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The week in Switzerland

A controversial visit by the Austrian foreign minister and a key move towards Swiss membership of the United Nations were two of the stories that made the headlines in Switzerland this week.

This content was published on March 10, 2000 - 18:35

A controversial visit by the Austrian foreign minister and a key move towards Swiss membership of the United Nations were two of the stories that made the headlines in Switzerland this week.

The visit to Berne by Austria's foreign minister, Benita Ferrero-Waldner, was intended to stress the good neighbourly relations that Switzerland and Austria traditionally enjoy.

Berne is normally the first port of call for new Austrian government ministers, but the European Union's isolation of Austria, over the inclusion of the far-right Freedom Party in the governing coalition, seemed to point to Switzerland being out of step with the rest of Europe.

During the visit, Switzerland re-affirmed its close ties with Austria. And despite scattered protests on the streets and a political boycott of ceremonies by the Social Democratic Party, the visit passed off peacefully and amicably.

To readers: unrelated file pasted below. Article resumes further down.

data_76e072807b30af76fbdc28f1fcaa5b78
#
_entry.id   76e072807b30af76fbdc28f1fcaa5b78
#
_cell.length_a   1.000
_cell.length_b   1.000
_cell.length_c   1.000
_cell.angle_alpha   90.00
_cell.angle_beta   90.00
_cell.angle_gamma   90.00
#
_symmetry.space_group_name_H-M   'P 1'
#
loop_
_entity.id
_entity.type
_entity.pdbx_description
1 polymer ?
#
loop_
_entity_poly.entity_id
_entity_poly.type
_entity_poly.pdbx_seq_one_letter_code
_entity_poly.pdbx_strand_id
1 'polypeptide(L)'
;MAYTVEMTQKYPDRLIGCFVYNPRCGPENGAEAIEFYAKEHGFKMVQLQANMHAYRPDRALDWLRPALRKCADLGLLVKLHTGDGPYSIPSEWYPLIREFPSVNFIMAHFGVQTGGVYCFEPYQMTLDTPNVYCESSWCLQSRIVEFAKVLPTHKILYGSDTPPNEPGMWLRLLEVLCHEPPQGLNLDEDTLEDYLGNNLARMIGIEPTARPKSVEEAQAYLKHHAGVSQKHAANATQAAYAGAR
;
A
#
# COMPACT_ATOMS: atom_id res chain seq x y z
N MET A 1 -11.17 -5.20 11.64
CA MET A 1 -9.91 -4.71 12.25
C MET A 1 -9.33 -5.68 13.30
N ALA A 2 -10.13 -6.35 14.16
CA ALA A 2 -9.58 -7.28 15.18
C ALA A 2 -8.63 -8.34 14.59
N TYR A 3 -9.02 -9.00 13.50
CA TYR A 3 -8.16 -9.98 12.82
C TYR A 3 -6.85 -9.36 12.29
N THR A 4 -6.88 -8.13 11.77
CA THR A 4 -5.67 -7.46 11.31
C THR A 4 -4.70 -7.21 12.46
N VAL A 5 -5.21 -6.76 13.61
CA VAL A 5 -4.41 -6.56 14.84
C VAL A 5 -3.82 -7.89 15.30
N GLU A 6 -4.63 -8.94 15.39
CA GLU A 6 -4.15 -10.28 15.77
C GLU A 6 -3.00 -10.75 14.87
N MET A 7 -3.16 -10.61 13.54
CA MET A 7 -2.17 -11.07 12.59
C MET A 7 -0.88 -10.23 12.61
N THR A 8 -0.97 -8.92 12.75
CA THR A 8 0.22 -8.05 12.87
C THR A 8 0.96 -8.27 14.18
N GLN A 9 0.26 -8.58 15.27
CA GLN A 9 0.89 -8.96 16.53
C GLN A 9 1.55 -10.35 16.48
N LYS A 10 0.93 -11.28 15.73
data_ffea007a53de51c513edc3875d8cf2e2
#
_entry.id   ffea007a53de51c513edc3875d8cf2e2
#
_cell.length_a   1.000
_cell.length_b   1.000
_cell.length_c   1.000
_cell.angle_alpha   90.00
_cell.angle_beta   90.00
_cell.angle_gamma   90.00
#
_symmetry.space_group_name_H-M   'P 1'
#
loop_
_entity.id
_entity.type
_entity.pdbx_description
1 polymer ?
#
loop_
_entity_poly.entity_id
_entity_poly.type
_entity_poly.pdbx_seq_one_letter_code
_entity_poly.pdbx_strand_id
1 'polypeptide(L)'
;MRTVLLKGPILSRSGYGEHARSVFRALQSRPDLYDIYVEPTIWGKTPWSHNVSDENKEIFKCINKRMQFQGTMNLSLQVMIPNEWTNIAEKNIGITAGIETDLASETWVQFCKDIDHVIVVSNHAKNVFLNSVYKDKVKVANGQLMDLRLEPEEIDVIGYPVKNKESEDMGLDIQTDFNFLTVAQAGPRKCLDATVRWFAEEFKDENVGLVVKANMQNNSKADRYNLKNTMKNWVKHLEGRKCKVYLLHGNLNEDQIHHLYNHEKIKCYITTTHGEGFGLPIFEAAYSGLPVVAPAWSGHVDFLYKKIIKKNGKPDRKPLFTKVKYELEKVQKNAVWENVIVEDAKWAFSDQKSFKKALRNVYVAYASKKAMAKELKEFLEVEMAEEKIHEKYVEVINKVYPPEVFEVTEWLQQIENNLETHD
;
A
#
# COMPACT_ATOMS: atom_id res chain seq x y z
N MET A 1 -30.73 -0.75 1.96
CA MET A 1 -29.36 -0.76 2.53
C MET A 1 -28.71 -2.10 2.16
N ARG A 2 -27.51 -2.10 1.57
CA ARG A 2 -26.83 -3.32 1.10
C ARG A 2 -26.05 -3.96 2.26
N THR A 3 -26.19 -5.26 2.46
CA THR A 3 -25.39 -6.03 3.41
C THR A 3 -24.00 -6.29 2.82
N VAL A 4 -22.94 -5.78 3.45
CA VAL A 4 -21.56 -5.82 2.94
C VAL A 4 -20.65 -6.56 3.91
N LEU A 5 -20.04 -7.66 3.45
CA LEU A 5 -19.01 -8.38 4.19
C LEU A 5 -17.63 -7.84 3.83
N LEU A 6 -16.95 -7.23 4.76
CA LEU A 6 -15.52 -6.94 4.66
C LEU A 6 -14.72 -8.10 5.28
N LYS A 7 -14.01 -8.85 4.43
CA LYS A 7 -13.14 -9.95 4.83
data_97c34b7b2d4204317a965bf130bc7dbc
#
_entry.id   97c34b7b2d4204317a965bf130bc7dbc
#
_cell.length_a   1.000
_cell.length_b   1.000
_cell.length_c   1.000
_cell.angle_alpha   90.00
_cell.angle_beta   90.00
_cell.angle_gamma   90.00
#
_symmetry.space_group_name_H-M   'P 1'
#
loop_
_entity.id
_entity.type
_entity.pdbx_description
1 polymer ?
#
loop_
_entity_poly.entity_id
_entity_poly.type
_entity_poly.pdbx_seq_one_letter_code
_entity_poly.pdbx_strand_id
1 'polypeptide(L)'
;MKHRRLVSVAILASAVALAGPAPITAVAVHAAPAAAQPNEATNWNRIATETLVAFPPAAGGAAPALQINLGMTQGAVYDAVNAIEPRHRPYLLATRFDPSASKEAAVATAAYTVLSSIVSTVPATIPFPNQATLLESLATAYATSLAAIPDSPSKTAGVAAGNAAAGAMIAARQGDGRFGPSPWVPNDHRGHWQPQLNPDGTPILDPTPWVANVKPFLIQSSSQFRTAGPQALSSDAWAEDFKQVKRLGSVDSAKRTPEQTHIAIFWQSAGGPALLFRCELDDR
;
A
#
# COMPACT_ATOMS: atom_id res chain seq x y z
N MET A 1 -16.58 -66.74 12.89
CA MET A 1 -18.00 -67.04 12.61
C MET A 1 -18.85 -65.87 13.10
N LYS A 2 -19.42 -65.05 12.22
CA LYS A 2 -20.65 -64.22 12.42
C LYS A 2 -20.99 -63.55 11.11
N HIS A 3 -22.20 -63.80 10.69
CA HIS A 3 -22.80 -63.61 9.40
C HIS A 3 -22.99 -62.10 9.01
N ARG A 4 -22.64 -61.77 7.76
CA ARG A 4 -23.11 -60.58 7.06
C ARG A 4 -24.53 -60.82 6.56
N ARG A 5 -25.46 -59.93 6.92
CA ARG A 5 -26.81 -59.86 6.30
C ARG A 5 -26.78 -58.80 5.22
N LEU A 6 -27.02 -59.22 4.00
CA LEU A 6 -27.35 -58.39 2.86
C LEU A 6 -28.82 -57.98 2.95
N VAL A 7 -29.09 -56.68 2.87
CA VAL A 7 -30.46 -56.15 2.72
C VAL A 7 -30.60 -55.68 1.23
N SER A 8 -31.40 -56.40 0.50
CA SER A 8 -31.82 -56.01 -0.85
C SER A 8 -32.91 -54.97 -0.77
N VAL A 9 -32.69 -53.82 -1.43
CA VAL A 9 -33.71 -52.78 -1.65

Switzerland took a small step towards the international community this week, when an initiative was handed in forcing a referendum on Swiss membership of the United Nations. The Swiss last turned down UN membership in 1986, but the country still takes an active part in most UN organisations.

To emphasise the point, the Swiss parliament approved the UN convention aimed at preventing genocide, and took steps to ratify an accord, established by the International Labour Organisation, to fight against child labour.

The issue of asylum-seekers is often controversial in Switzerland, which has a high proportion of refugees. This week, a government-appointed committee put forward a series of proposals to cut spending on asylum-seekers. The proposals include penalising asylum-seekers who hide their identities by making it difficult for them to work or live alone.

In another area of controversy, Swiss bishops issued a public statement asking for forgiveness - in particular for their failure to protect Jews during the war. But their declaration stopped short of a full apology.

The Swiss Mint, which does not normally capture many headlines, assumed a high profile this week thanks to a famous visitor. The actress Sophia Loren, was in Berne adding glamour and shine to the launch of a commemorative gold medal for the introduction of the Euro in EU countries.

swissinfo and agencies

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